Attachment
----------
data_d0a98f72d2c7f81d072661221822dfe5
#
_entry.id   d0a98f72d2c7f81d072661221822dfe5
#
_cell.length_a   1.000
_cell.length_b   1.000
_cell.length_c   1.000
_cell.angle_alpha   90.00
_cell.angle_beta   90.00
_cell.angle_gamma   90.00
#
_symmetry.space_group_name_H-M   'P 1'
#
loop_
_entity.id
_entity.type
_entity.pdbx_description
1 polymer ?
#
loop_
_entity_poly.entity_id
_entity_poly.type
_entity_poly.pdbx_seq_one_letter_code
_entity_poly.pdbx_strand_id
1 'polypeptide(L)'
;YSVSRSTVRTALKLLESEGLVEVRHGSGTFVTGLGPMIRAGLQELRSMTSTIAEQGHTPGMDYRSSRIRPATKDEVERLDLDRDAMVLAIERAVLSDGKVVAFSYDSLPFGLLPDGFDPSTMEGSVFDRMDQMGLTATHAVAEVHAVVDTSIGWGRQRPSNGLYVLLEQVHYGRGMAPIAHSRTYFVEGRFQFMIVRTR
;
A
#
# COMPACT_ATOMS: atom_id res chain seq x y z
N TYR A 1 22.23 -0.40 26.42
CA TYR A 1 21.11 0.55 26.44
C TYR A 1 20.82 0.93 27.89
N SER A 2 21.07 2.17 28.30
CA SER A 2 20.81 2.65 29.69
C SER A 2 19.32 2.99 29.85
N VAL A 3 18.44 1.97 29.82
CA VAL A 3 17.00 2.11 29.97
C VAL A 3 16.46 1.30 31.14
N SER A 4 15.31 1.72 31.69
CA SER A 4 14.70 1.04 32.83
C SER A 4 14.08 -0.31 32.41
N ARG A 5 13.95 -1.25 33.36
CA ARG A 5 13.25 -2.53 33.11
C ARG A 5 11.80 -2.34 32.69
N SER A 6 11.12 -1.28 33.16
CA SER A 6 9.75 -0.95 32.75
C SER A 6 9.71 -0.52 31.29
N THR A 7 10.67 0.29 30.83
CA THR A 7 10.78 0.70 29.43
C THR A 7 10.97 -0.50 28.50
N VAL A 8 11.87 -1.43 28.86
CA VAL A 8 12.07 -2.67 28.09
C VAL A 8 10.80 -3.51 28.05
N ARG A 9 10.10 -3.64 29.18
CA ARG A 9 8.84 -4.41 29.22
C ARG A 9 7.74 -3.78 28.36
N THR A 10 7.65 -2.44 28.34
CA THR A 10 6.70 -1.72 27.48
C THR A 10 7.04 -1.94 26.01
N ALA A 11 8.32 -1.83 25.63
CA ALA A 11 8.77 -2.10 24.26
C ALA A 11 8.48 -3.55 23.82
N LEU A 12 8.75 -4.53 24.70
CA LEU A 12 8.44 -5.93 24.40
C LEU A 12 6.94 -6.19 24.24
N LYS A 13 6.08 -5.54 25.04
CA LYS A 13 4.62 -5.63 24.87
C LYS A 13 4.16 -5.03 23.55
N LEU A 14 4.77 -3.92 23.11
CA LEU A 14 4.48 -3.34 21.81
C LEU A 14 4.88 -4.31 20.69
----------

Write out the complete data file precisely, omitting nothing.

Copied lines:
data_d0a98f72d2c7f81d072661221822dfe5
#
_entry.id   d0a98f72d2c7f81d072661221822dfe5
#
_cell.length_a   1.000
_cell.length_b   1.000
_cell.length_c   1.000
_cell.angle_alpha   90.00
_cell.angle_beta   90.00
_cell.angle_gamma   90.00
#
_symmetry.space_group_name_H-M   'P 1'
#
loop_
_entity.id
_entity.type
_entity.pdbx_description
1 polymer ?
#
loop_
_entity_poly.entity_id
_entity_poly.type
_entity_poly.pdbx_seq_one_letter_code
_entity_poly.pdbx_strand_id
1 'polypeptide(L)'
;YSVSRSTVRTALKLLESEGLVEVRHGSGTFVTGLGPMIRAGLQELRSMTSTIAEQGHTPGMDYRSSRIRPATKDEVERLDLDRDAMVLAIERAVLSDGKVVAFSYDSLPFGLLPDGFDPSTMEGSVFDRMDQMGLTATHAVAEVHAVVDTSIGWGRQRPSNGLYVLLEQVHYGRGMAPIAHSRTYFVEGRFQFMIVRTR
;
A
#
# COMPACT_ATOMS: atom_id res chain seq x y z
N TYR A 1 22.23 -0.40 26.42
CA TYR A 1 21.11 0.55 26.44
C TYR A 1 20.82 0.93 27.89
N SER A 2 21.07 2.17 28.30
CA SER A 2 20.81 2.65 29.69
C SER A 2 19.32 2.99 29.85
N VAL A 3 18.44 1.97 29.82
CA VAL A 3 17.00 2.11 29.97
C VAL A 3 16.46 1.30 31.14
N SER A 4 15.31 1.72 31.69
CA SER A 4 14.70 1.04 32.83
C SER A 4 14.08 -0.31 32.41
N ARG A 5 13.95 -1.25 33.36
CA ARG A 5 13.25 -2.53 33.11
C ARG A 5 11.80 -2.34 32.69
N SER A 6 11.12 -1.28 33.16
CA SER A 6 9.75 -0.95 32.75
C SER A 6 9.71 -0.52 31.29
N THR A 7 10.67 0.29 30.83
CA THR A 7 10.78 0.70 29.43
C THR A 7 10.97 -0.50 28.50
N VAL A 8 11.87 -1.43 28.86
CA VAL A 8 12.07 -2.67 28.09
C VAL A 8 10.80 -3.51 28.05
N ARG A 9 10.10 -3.64 29.18
CA ARG A 9 8.84 -4.41 29.22
C ARG A 9 7.74 -3.78 28.36
N THR A 10 7.65 -2.44 28.34
CA THR A 10 6.70 -1.72 27.48
C THR A 10 7.04 -1.94 26.01
N ALA A 11 8.32 -1.83 25.63
CA ALA A 11 8.77 -2.10 24.26
C ALA A 11 8.48 -3.55 23.82
N LEU A 12 8.75 -4.53 24.70
CA LEU A 12 8.44 -5.93 24.40
C LEU A 12 6.94 -6.19 24.24
N LYS A 13 6.08 -5.54 25.04
CA LYS A 13 4.62 -5.63 24.87
C LYS A 13 4.16 -5.03 23.55
N LEU A 14 4.77 -3.92 23.11
CA LEU A 14 4.48 -3.34 21.81
C LEU A 14 4.88 -4.31 20.69